Recycling: Traditions that respect resources

A Buddhist tale relates how some monks in a monastery used old worn out robes to make cover sheets then floor rugs then foot towels and finally when even these were beyond repair they would get plastered into the walls!
In many cultures, where antiquity is valued, objects and possessions are handed down with love from generation to generation and increase in value simply because so many years go by in their use. In European cultures, antique collectors frequent flea markets to look for old objects of beauty and reassign a value to them.
In India, the kantha tradition which uses layers of old sarees to form quilts is another such practise.
These examples speak of how cultures traditionally valued resources, and the effort and energy that went into crafting objects. Even after the function of the object was served it then became an icon of other values, carrying stories and connecting groups of people over time and space.
The shift from this value system into a throw away culture, where even watches and radios started becoming disposable is evident of how the attitude towards resources has drastically changed.
Whether the force that drove this change was commercial or cultural, younger generations are now growing up with the term ‘obsolete’ and ‘redundant’ more commonly used. Even people become redundant in modern day workplaces and ‘lay off ‘is just another word for ‘throw away’. Extreme as this might sound, the change is all pervasive and the situation we face with our waste management today, is simply a reflection of how we have come to devalue our resources, be they physical or human!
What is this obsession with the new? Recently at a ritual for renovating an apartment the priest blessing the place spoke of a Sanskrit term called ‘ Navinikaran’ or Renewal. He pointed out the need for renewal and the desire to refresh as being quite natural to all life. Nature herself periodically refreshes herself be it in the moulting of old skin by some species or in the season of autumn when old leaves gracefully give way for the new to come later in spring.
So renewal in itself is not an unreasonable phenomenon. However the way in which this ‘throw away’ culture is approaching resources is fraught with unnatural agendas, mostly driven by profit and greed.
How soon should something be thrown away? Should one be forced to throw away by designers who create items that are irrepairable? Does the updation of technology also take cognizance of the waste being created by obsolete ideas? Can not design be progressive , including and absorbing the old in the creation of the new?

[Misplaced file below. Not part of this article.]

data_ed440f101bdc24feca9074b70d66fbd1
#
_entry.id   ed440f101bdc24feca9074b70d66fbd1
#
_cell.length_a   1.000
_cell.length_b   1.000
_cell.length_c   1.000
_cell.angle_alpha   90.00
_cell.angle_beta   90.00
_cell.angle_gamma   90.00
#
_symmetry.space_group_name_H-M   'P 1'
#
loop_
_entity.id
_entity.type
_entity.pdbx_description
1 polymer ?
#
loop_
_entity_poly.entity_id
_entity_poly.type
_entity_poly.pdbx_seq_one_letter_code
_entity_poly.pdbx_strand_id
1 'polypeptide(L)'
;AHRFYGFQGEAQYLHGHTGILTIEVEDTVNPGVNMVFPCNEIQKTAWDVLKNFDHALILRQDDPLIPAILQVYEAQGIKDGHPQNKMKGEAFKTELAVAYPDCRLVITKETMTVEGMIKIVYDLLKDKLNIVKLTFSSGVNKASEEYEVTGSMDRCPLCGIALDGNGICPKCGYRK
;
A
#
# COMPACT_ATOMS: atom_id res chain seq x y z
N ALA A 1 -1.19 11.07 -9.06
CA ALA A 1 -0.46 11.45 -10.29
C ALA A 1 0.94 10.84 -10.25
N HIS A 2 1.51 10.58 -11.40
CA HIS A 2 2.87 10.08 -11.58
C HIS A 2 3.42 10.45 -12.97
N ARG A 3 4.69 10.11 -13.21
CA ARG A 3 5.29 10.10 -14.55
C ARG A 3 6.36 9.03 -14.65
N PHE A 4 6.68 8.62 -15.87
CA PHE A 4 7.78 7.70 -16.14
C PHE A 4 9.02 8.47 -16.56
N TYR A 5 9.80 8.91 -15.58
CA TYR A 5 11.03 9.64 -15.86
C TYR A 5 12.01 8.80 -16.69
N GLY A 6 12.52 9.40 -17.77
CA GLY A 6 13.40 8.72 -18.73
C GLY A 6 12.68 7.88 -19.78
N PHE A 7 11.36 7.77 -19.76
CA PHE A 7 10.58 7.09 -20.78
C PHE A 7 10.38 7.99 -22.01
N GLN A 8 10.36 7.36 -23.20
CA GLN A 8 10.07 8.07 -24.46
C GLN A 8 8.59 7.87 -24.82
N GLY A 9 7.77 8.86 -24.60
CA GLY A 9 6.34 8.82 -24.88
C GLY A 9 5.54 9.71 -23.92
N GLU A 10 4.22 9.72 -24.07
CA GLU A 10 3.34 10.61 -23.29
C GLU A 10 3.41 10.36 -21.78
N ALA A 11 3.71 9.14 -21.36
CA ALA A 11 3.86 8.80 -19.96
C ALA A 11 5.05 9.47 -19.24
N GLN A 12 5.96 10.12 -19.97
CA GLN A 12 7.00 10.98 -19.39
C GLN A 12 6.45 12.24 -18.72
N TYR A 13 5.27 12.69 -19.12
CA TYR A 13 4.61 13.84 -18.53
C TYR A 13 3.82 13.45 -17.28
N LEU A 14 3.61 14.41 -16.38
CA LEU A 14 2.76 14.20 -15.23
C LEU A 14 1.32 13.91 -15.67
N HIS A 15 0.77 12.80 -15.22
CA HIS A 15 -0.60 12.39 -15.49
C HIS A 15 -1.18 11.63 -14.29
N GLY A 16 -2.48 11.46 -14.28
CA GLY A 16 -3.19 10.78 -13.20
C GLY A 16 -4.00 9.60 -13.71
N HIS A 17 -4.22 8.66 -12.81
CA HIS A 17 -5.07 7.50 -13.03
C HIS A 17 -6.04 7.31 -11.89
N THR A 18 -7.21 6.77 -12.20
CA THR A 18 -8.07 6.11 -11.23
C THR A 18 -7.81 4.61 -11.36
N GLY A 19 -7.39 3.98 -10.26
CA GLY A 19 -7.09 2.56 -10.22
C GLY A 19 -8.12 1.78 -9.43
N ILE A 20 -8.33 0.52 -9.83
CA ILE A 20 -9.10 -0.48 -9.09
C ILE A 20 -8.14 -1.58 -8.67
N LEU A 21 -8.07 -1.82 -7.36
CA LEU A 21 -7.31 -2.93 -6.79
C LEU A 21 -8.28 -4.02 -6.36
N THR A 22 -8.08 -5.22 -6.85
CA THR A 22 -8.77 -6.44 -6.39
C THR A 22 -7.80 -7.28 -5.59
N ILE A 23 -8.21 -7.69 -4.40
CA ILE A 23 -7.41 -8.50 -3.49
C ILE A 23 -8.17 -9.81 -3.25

The system of the raddiwallah in India has been much spoken about and lauded by waste experts. This system has been in place well before the West recognised the need to recycle and before recycling became a ‘fad’ so to speak. Similarly the prevalence of barter, even in urban communities, where old clothes were exchanged for steel utensils shows that Indian markets gave concrete value to the old and an economic exchange could happen without the use of cash even.
However, there is a large economic divide in the people who engage with these systems and those who remain unaware of them today. In the past, people recycled for economic need and it is the poor that wear hand me downs. In an upwardly mobile country, affluence has taken away the tradition and it is now a matter of pride to say that one has the latest model of the latest watch, car or mobile phone, even if one doesn’t need it.
Traditions originate in consciousness. When a culture is aware of something, it assigns a space to it and might evolve a ritual that ensures that it is maintained. Recycling consciously as a choice, is as needed as recycling that is forced economically. In fact, we have now reached the point where we don’t have a choice BUT to recycle. So we may as well evolve new traditions that ensure this will happen consciously in the generations to come!
These articles form a series in the Green Idea campaign called The Beauty of Recycling conducted by eCoexist and Studio Alternatives and sponsored by the Government of Maharashtra, Environment Department. They aim to raise awareness about the aesthetic and financial potential of recycling. To read more visit

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